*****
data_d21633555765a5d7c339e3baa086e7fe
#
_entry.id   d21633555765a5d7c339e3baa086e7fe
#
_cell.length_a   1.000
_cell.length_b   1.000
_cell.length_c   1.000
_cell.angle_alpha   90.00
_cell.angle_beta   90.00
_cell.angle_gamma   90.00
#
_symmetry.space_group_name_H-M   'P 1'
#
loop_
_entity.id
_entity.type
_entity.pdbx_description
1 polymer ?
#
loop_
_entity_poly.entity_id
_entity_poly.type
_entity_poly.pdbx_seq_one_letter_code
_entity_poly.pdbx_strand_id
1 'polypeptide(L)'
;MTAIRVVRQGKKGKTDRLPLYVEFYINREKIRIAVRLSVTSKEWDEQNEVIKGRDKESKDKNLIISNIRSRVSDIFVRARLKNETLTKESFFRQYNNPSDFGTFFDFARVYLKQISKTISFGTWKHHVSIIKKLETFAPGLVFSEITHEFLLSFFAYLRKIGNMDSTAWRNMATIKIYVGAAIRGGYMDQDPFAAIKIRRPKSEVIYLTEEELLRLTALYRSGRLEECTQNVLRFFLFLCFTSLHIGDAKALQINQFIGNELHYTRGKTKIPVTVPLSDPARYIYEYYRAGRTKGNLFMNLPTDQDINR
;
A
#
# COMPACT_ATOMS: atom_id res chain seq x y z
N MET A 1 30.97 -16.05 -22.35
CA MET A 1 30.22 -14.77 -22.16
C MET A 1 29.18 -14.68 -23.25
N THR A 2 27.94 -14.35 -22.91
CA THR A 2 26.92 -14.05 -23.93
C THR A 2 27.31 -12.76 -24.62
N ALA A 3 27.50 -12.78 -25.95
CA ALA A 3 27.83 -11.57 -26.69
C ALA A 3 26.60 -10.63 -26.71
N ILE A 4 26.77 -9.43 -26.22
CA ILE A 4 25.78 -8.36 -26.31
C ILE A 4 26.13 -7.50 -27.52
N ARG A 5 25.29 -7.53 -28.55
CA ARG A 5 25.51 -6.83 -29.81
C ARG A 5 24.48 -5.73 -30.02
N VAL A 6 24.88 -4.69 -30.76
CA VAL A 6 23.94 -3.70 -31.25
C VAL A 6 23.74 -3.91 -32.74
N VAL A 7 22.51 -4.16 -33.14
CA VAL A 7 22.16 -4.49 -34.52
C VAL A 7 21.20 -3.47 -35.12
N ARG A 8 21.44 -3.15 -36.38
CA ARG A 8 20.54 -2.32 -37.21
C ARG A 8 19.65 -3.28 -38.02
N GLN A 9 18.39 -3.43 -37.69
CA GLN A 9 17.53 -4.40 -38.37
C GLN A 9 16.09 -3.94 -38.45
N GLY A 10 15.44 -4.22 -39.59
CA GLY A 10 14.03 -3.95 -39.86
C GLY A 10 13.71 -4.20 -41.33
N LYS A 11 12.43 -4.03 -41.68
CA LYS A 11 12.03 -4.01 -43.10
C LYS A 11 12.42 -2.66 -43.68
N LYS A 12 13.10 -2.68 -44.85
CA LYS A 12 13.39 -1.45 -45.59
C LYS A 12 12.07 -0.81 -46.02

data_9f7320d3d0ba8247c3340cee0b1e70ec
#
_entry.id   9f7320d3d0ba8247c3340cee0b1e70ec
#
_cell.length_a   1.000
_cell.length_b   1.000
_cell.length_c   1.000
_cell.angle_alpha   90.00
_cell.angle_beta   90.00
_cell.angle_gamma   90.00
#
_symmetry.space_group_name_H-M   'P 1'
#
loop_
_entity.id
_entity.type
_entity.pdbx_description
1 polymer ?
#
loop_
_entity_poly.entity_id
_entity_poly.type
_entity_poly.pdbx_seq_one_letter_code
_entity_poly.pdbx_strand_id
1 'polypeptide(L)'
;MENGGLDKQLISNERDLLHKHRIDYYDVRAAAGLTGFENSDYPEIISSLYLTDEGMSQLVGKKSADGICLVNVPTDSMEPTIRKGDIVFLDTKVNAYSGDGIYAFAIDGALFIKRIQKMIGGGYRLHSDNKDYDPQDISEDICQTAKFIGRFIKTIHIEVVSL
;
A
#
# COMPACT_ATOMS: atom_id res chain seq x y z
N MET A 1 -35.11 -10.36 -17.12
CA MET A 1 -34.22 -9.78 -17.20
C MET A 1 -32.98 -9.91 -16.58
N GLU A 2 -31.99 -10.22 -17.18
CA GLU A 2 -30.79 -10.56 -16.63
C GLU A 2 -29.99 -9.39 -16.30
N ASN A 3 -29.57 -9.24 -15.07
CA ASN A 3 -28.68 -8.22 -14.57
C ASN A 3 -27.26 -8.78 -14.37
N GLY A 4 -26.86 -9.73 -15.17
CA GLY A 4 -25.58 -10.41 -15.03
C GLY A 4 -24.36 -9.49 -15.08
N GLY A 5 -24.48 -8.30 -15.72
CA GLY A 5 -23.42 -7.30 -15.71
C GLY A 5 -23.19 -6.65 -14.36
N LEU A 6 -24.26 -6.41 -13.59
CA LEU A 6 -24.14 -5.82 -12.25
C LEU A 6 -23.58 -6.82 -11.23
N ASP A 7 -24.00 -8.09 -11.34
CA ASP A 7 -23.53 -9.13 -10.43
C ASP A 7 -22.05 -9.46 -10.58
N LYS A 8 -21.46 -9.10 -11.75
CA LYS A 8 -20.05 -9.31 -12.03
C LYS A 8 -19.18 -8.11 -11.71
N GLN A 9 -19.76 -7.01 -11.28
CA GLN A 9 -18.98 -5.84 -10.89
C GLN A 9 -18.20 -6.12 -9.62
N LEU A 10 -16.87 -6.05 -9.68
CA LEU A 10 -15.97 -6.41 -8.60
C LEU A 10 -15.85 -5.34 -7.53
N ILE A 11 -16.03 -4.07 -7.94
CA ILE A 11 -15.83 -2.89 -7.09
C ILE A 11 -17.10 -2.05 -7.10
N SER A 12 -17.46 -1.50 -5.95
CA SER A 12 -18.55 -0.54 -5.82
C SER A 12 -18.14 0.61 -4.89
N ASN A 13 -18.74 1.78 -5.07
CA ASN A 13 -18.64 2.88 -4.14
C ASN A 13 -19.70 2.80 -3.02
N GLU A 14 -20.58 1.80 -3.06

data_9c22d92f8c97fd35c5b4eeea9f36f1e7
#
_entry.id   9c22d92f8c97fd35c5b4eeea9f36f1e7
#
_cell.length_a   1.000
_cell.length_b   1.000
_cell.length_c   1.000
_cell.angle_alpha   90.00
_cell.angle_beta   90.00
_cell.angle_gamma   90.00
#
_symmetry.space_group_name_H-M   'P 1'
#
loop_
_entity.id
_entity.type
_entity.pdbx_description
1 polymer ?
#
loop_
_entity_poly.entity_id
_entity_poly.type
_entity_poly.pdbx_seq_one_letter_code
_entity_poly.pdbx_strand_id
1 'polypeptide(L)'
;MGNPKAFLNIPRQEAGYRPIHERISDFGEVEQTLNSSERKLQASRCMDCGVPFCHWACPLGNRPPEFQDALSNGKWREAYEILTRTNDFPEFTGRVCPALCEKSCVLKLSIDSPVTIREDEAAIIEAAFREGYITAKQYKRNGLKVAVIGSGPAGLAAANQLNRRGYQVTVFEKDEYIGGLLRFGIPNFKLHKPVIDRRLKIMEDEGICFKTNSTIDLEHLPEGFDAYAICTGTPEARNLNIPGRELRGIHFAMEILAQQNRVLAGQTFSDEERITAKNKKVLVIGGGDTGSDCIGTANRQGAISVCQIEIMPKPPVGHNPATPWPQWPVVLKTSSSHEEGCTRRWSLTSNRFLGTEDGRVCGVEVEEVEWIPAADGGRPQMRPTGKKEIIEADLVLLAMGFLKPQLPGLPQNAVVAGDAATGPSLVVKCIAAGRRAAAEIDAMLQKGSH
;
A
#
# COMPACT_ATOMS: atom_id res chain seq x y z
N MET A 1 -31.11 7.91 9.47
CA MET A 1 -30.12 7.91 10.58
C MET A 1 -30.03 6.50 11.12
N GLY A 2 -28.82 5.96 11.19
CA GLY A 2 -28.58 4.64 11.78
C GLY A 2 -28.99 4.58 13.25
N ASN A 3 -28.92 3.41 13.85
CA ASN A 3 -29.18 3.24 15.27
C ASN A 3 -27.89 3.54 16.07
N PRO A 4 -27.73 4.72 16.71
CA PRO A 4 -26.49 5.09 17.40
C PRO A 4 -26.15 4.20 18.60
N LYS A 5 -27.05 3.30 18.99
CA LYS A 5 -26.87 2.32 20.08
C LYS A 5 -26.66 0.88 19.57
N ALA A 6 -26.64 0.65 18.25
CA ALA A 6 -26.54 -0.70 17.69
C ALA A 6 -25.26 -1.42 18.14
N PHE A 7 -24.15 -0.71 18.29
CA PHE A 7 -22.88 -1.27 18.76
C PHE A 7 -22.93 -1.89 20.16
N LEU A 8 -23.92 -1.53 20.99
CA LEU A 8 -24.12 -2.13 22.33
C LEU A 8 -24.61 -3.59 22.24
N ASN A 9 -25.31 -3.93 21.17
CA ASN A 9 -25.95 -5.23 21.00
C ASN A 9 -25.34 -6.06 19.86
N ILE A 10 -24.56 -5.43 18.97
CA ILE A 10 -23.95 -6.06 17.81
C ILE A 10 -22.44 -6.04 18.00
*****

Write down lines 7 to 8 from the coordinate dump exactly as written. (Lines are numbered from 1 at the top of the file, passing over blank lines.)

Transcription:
_cell.length_c   1.000
_cell.angle_alpha   90.00